Affectionate, with a bracing air of locality—the kind of microhistory that will yield gold for more sweeping history...

SWEDE

WEEQUAHIC'S GENTLE GIANT

Masin’s portrait of his father, a renowned athlete of northern New Jersey in the ’30s and ’40s.

As historians turn more and more to intimately drawn, tightly focused stories of the Everyman to provide meaning and texture to the progress of time, this biography is just the kind of material they will seek out. Masin has written a loving story of his father, who, like all good fathers, was an exceptional man in his son’s eyes: generous (except with allowances), gentle, attentive and full of quirks and eccentricities. But the senior Masin, known as “Swede,” was also a star athlete—state champion in the shot put, voted most outstanding state player in basketball and All-American in soccer (when he happened to pick up the sport) and captain of three teams in college—as well as humble and a gentleman. So powerful and pervasive was Swede’s image in New Jersey that Philip Roth took him as the starting point for his character Swede Levov in American Pastoral. Like Masin’s father, Roth also graduated from Weequahic High School in Newark, N.J., and it is in drawing that city’s Weequahic section that Masin steps outside the personal and tackles the psychogeographic. He inspects not only the lay of this particular land, but the day-to-day life of his father’s part of town: where he hung out, the street life, school, socializing, food, architecture, theater, sledding in the park, liberal politics and more. Masin also explores how Swede was “this nice Jewish boy, living in a wonderful Jewish neighborhood, with kind Jewish parents,” a kid who rarely gave his parents grief, “but marrying a shiksa, well, that was devastating.” His parents managed to survive the devastation and the book pays nearly as close attention to Estelle’s Italian background as it does to Swede’s; a feisty, outspoken family, though Masin’s most evocative memory is the spaghetti and meatballs. Playfully teasing portrayals of the author’s brother and sisters adds a satisfying completeness to the Swede’s impact.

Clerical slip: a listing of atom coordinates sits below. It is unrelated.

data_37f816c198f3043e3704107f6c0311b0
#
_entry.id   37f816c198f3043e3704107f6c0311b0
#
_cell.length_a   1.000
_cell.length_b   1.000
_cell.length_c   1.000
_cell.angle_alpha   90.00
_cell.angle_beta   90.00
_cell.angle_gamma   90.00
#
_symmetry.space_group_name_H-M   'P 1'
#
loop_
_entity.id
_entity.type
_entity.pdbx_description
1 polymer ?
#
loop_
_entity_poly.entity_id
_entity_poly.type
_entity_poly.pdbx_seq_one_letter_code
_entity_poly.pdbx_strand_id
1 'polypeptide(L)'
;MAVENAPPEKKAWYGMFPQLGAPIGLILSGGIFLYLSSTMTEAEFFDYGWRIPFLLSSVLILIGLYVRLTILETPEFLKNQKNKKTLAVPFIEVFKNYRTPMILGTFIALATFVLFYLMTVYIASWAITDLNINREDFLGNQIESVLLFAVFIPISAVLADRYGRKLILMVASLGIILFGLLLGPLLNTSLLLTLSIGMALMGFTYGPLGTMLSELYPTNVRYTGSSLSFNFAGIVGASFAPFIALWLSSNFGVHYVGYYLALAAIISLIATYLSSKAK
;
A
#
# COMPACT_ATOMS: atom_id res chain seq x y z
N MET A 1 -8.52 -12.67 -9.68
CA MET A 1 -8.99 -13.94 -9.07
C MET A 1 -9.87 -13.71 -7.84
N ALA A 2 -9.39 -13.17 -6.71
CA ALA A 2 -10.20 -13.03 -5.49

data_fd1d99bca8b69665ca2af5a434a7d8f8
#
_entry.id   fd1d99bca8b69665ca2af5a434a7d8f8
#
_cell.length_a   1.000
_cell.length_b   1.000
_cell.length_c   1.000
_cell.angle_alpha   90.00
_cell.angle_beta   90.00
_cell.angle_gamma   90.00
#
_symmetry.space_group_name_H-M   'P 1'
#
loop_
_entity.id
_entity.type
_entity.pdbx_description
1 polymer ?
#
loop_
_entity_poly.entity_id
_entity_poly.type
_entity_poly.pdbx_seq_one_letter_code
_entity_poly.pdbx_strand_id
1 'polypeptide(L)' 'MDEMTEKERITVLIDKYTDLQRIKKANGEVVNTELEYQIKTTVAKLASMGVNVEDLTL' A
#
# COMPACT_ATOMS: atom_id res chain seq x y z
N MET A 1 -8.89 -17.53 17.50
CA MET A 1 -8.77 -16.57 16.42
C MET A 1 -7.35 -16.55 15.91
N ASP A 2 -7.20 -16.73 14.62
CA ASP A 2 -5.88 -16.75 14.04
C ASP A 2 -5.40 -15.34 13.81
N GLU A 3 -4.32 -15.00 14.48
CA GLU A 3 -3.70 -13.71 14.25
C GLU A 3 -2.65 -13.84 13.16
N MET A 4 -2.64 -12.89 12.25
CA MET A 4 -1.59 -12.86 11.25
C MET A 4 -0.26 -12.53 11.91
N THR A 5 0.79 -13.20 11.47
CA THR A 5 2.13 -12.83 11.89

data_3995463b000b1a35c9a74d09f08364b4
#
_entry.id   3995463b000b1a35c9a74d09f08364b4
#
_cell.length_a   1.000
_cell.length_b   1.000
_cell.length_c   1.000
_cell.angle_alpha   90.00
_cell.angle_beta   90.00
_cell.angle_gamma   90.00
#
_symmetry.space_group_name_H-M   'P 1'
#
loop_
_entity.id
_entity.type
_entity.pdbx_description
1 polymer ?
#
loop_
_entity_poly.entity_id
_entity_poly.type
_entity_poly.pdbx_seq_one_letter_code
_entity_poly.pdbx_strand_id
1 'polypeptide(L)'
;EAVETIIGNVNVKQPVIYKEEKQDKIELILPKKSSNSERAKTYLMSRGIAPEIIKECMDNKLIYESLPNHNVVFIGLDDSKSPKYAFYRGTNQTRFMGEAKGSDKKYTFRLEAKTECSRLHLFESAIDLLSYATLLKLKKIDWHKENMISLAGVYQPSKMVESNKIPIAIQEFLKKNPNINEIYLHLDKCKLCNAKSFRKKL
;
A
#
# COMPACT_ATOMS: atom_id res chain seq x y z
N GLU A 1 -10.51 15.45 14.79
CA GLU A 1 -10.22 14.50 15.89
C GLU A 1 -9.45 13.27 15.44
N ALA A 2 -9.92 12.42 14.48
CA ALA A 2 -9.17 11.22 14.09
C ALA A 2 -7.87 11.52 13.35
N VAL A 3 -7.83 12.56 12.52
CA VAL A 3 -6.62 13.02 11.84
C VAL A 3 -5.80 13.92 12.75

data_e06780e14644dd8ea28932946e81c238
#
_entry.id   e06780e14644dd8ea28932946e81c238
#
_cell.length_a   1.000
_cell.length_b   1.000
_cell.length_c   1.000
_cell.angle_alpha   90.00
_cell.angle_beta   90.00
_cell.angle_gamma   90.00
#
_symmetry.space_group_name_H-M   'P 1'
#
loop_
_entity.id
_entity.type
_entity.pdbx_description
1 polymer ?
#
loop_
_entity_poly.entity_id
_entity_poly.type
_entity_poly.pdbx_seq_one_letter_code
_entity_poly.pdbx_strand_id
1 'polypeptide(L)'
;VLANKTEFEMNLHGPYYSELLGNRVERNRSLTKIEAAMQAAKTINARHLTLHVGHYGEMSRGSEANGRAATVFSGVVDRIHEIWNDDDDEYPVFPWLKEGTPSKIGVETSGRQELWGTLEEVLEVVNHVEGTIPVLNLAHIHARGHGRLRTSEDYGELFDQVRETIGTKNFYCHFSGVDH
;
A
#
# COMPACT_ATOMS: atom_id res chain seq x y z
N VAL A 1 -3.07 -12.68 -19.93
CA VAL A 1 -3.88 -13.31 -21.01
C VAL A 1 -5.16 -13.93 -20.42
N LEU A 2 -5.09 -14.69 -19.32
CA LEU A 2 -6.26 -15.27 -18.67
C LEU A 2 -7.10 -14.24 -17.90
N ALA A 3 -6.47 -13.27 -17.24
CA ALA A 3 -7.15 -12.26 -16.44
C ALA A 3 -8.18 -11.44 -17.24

Affectionate, with a bracing air of locality—the kind of microhistory that will yield gold for more sweeping history projects.

Pub Date: July 14, 2010

ISBN: 978-1440144356

Page Count: 236

Publisher: iUniverse

Review Posted Online: Sept. 21, 2010

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If the authors are serious, this is a silly, distasteful book. If they are not, it’s a brilliant satire.

THE 48 LAWS OF POWER

The authors have created a sort of anti-Book of Virtues in this encyclopedic compendium of the ways and means of power.